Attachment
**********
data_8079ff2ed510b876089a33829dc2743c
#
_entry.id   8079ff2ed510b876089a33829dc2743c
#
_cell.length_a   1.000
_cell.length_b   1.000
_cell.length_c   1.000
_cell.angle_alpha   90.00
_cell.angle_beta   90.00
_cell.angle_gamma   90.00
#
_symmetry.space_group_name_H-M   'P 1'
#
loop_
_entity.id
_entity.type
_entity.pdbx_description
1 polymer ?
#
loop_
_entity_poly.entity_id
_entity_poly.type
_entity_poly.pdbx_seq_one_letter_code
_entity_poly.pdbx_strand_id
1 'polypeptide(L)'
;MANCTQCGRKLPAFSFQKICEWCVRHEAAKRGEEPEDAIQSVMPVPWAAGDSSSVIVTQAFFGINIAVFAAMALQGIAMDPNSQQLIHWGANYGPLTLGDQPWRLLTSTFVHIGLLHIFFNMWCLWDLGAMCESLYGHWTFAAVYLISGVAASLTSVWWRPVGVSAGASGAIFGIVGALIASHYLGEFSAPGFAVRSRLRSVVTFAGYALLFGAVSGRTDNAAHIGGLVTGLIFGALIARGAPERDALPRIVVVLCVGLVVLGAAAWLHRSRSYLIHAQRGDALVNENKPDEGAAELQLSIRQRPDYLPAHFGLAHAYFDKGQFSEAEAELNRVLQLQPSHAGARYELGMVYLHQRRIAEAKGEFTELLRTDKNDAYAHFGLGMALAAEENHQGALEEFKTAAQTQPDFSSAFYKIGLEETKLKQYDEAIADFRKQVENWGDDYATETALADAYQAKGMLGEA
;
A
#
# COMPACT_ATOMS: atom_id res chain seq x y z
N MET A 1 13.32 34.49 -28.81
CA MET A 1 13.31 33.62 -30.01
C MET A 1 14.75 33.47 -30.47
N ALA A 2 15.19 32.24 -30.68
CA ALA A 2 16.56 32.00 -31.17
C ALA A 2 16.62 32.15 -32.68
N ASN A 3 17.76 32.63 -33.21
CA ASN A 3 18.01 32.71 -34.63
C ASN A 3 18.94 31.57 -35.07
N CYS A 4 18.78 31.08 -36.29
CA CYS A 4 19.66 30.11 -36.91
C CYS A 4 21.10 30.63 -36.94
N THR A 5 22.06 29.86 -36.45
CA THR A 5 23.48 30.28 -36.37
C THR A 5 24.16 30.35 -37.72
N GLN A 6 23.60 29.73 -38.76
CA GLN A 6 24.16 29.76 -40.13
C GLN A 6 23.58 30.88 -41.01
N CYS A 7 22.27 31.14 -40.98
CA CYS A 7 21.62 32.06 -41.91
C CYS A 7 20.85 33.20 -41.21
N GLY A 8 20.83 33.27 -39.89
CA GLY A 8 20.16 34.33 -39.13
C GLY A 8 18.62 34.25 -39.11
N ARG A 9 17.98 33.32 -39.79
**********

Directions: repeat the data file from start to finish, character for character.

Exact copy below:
data_8079ff2ed510b876089a33829dc2743c
#
_entry.id   8079ff2ed510b876089a33829dc2743c
#
_cell.length_a   1.000
_cell.length_b   1.000
_cell.length_c   1.000
_cell.angle_alpha   90.00
_cell.angle_beta   90.00
_cell.angle_gamma   90.00
#
_symmetry.space_group_name_H-M   'P 1'
#
loop_
_entity.id
_entity.type
_entity.pdbx_description
1 polymer ?
#
loop_
_entity_poly.entity_id
_entity_poly.type
_entity_poly.pdbx_seq_one_letter_code
_entity_poly.pdbx_strand_id
1 'polypeptide(L)'
;MANCTQCGRKLPAFSFQKICEWCVRHEAAKRGEEPEDAIQSVMPVPWAAGDSSSVIVTQAFFGINIAVFAAMALQGIAMDPNSQQLIHWGANYGPLTLGDQPWRLLTSTFVHIGLLHIFFNMWCLWDLGAMCESLYGHWTFAAVYLISGVAASLTSVWWRPVGVSAGASGAIFGIVGALIASHYLGEFSAPGFAVRSRLRSVVTFAGYALLFGAVSGRTDNAAHIGGLVTGLIFGALIARGAPERDALPRIVVVLCVGLVVLGAAAWLHRSRSYLIHAQRGDALVNENKPDEGAAELQLSIRQRPDYLPAHFGLAHAYFDKGQFSEAEAELNRVLQLQPSHAGARYELGMVYLHQRRIAEAKGEFTELLRTDKNDAYAHFGLGMALAAEENHQGALEEFKTAAQTQPDFSSAFYKIGLEETKLKQYDEAIADFRKQVENWGDDYATETALADAYQAKGMLGEA
;
A
#
# COMPACT_ATOMS: atom_id res chain seq x y z
N MET A 1 13.32 34.49 -28.81
CA MET A 1 13.31 33.62 -30.01
C MET A 1 14.75 33.47 -30.47
N ALA A 2 15.19 32.24 -30.68
CA ALA A 2 16.56 32.00 -31.17
C ALA A 2 16.62 32.15 -32.68
N ASN A 3 17.76 32.63 -33.21
CA ASN A 3 18.01 32.71 -34.63
C ASN A 3 18.94 31.57 -35.07
N CYS A 4 18.78 31.08 -36.29
CA CYS A 4 19.66 30.11 -36.91
C CYS A 4 21.10 30.63 -36.94
N THR A 5 22.06 29.86 -36.45
CA THR A 5 23.48 30.28 -36.37
C THR A 5 24.16 30.35 -37.72
N GLN A 6 23.60 29.73 -38.76
CA GLN A 6 24.16 29.76 -40.13
C GLN A 6 23.58 30.88 -41.01
N CYS A 7 22.27 31.14 -40.98
CA CYS A 7 21.62 32.06 -41.91
C CYS A 7 20.85 33.20 -41.21
N GLY A 8 20.83 33.27 -39.89
CA GLY A 8 20.16 34.33 -39.13
C GLY A 8 18.62 34.25 -39.11
N ARG A 9 17.98 33.32 -39.79